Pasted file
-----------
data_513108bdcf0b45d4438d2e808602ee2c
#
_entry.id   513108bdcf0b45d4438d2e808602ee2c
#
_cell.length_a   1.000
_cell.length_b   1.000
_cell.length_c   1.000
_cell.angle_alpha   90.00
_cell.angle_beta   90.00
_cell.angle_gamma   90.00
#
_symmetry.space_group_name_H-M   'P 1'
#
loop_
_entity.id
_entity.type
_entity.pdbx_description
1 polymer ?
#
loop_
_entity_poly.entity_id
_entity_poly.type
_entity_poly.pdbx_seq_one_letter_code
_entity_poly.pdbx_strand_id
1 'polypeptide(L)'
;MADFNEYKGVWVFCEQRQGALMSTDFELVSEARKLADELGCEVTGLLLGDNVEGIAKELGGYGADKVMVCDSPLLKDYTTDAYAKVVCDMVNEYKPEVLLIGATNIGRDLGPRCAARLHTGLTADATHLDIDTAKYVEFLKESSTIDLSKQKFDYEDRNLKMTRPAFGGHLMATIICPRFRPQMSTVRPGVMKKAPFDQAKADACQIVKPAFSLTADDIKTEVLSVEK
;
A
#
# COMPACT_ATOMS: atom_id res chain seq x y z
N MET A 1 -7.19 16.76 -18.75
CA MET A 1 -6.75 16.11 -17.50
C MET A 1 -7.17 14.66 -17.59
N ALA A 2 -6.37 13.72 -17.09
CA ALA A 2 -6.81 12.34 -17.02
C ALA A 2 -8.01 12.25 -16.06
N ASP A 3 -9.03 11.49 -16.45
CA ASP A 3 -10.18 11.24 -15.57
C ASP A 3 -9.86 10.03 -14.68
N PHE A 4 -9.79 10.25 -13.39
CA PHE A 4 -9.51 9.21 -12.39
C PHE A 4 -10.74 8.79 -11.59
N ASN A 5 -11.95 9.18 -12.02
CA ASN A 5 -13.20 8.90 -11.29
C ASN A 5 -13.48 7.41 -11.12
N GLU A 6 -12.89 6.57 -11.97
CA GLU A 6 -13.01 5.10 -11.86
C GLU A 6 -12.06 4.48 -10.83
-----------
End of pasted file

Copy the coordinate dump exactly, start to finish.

data_513108bdcf0b45d4438d2e808602ee2c
#
_entry.id   513108bdcf0b45d4438d2e808602ee2c
#
_cell.length_a   1.000
_cell.length_b   1.000
_cell.length_c   1.000
_cell.angle_alpha   90.00
_cell.angle_beta   90.00
_cell.angle_gamma   90.00
#
_symmetry.space_group_name_H-M   'P 1'
#
loop_
_entity.id
_entity.type
_entity.pdbx_description
1 polymer ?
#
loop_
_entity_poly.entity_id
_entity_poly.type
_entity_poly.pdbx_seq_one_letter_code
_entity_poly.pdbx_strand_id
1 'polypeptide(L)'
;MADFNEYKGVWVFCEQRQGALMSTDFELVSEARKLADELGCEVTGLLLGDNVEGIAKELGGYGADKVMVCDSPLLKDYTTDAYAKVVCDMVNEYKPEVLLIGATNIGRDLGPRCAARLHTGLTADATHLDIDTAKYVEFLKESSTIDLSKQKFDYEDRNLKMTRPAFGGHLMATIICPRFRPQMSTVRPGVMKKAPFDQAKADACQIVKPAFSLTADDIKTEVLSVEK
;
A
#
# COMPACT_ATOMS: atom_id res chain seq x y z
N MET A 1 -7.19 16.76 -18.75
CA MET A 1 -6.75 16.11 -17.50
C MET A 1 -7.17 14.66 -17.59
N ALA A 2 -6.37 13.72 -17.09
CA ALA A 2 -6.81 12.34 -17.02
C ALA A 2 -8.01 12.25 -16.06
N ASP A 3 -9.03 11.49 -16.45
CA ASP A 3 -10.18 11.24 -15.57
C ASP A 3 -9.86 10.03 -14.68
N PHE A 4 -9.79 10.25 -13.39
CA PHE A 4 -9.51 9.21 -12.39
C PHE A 4 -10.74 8.79 -11.59
N ASN A 5 -11.95 9.18 -12.02
CA ASN A 5 -13.20 8.90 -11.29
C ASN A 5 -13.48 7.41 -11.12
N GLU A 6 -12.89 6.57 -11.97
CA GLU A 6 -13.01 5.10 -11.86
C GLU A 6 -12.06 4.48 -10.83